There is a conglomerate of ingredients which make up the recipe of a student’s university experience. You’d be mistaken to think most university students are simply passengers submissively strapping in for the ride. Their experience is no longer simply about attending, studying for 3-4 years and coming away with a qualification to begin a career in the real world. For some students, their years at university can be some of the most transformative years of their lives. Lasting friendships are made, the highest highs are celebrated and the lowest lows are loathed. Ultimately what they learn about themselves and life will set the blueprint for their future.
Having spent the past few months travelling to an array of universities across the UK, which is part of our Whatuni Student Choice Award collection process, it’s clear there are a few key factors students really care about…
One of the most fundamental elements of a student’s university experience seems to be the quality of teaching they receive. Now, not every student learns in the same way. There are those who retain knowledge more proficiently through visual means, whilst others may prefer audio learning. However, regardless of how a student prefers to be taught, there are some definite patterns that have emerged amongst UK students. Students seem to favour teaching that’s interactive alongside lecturers who take a more ‘hands-on’ approach. I’ve lost count of how many students have complained about their lecturers for just reading off the PowerPoint. The general consensus seems to be this way of teaching isn’t engaging and lacks any inspiration or creativity. Also, the smaller the class size the better. Having a class that’s too big dilutes the effectiveness of discussion and diminishes the opportunity to interact with students.
2. Employment information
The prospect of finishing universities and having to find a job can be daunting for any student. It can be a period of real uncertainty, whether you have an idea of what you want to do or not. For those that do, the process can be arduous. This is where universities can step in to aid students in bridging that gap of uncertainty. We hear many students who praise their universities for offering placements, graduate fairs, email reminders or even a careers department. Those that do are showered with praise. Nowadays, a university should shoulder some of the responsibility towards helping students be in a better position to find work post-study. This could go a long way towards impacting a student’s university experience, reducing that cloud of uncertainty and ultimately attracting prospective students in the knowledge they’ll be helped.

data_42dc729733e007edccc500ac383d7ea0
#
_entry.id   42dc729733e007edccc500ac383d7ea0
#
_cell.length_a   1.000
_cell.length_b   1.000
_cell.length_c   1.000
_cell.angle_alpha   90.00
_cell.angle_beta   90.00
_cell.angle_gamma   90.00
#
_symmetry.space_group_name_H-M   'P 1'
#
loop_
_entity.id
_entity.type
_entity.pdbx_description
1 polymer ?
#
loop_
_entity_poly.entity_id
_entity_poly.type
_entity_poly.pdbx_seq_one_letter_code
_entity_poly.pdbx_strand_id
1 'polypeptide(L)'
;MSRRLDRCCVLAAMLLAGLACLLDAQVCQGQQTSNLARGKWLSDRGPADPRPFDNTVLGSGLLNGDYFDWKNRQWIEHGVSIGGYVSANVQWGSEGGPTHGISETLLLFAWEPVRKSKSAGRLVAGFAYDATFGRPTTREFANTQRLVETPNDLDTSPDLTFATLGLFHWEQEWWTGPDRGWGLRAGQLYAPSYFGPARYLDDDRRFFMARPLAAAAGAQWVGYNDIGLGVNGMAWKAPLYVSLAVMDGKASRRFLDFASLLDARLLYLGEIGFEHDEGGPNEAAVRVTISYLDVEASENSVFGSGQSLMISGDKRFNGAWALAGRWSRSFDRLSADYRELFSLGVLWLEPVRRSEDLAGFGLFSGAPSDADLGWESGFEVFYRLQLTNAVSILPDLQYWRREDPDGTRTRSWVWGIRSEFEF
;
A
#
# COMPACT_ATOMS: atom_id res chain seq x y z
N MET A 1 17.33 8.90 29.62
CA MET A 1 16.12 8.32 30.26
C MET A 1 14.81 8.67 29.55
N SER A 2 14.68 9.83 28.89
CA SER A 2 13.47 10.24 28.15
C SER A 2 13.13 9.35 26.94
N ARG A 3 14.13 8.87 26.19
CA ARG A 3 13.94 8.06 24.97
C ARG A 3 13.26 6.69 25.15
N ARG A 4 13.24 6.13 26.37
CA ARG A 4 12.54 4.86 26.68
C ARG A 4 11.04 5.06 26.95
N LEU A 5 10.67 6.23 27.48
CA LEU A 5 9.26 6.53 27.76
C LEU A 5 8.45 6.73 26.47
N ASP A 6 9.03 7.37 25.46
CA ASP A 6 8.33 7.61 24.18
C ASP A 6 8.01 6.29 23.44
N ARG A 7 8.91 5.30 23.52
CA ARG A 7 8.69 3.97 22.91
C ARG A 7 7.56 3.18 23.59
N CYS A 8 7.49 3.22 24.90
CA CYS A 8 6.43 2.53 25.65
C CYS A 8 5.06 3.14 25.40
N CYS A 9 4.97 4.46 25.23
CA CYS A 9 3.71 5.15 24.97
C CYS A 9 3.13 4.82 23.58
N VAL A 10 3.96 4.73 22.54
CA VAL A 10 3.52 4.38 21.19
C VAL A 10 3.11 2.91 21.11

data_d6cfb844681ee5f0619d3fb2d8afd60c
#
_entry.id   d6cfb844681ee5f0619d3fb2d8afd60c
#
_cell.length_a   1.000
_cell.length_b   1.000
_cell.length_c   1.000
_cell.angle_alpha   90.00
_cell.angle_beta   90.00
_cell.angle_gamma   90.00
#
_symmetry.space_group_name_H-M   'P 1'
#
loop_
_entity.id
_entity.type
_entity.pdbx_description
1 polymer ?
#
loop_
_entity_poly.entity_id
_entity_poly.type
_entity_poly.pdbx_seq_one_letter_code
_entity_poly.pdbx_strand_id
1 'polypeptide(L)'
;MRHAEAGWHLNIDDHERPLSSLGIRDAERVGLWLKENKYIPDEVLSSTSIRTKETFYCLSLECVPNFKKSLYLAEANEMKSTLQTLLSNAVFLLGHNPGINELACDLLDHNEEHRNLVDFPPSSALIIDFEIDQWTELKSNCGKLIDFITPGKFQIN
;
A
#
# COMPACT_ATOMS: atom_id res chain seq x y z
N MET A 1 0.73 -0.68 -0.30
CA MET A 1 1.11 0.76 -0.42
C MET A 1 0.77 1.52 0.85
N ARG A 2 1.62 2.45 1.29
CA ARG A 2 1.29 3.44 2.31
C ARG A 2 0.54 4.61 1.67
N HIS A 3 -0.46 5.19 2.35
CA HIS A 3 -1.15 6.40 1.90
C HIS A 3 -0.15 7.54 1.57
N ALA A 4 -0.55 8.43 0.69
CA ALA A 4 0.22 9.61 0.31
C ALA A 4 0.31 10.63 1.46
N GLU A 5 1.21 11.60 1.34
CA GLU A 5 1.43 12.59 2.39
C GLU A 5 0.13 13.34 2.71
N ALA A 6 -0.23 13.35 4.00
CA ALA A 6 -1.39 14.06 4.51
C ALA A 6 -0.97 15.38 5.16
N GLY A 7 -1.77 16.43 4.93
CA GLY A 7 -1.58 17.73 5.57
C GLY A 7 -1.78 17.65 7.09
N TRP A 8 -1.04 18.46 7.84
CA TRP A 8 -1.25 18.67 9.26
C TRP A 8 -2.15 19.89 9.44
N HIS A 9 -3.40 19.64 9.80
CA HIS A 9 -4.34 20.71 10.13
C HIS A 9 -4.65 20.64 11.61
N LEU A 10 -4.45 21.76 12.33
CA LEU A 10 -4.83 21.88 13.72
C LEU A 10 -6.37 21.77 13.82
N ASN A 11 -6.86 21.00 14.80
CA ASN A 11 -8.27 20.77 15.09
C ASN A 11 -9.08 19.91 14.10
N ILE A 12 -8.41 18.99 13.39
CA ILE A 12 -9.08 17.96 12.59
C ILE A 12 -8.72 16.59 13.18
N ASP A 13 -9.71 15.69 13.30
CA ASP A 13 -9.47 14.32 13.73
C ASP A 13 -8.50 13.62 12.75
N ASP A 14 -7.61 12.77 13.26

3. Mental health support
With mental health awareness proliferating by the day, students are now more conscious than ever when it comes to putting time aside to take care of themselves. Whether it’s the stress of deadlines, the pressure to perform, the ups and downs of friendship, or a busy schedule – a student’s mental health is vulnerable. This is where compassion and empathy from a university is pivotal. Throughout the review process, there’s been a trend of students crying out for their university to do more. Many have cited the long wait times, poor communication, or even a general lack of services available, which foster their frustration. Having the support there for mental health can be what separates a university that cares about its students from one that doesn’t.
It’s no secret that most students aren’t in a position to afford the most luxurious accommodation. With many students living in either a student hall or private housing run by their university, living conditions can vary dramatically. However, during the review process one of the most commented areas was undoubtedly accommodation. We ask students to assess the safety, condition, location and cost of their living quarters. The cost of living is the most often commented on, with students identifying the exorbitant price they must pay. On top of this, many cite the lack of security they feel in their accommodation. When students aren’t at university, they’ll spend much of their remaining time in their student accommodation. Universities would be wise to treat their accommodation with the same care and attention they would with any other building on campus.
It’s important to remember that no university or student are the same, making for a tricky jigsaw puzzle that is important to piece together. But, as with any puzzle, there are some obvious places you can start.
The points outlined above all speak to the desire from students to feel as though their education and well-being are valued by their institution. To have students voice their opinions on what they value from a university provides invaluable information universities would be wise to listen to.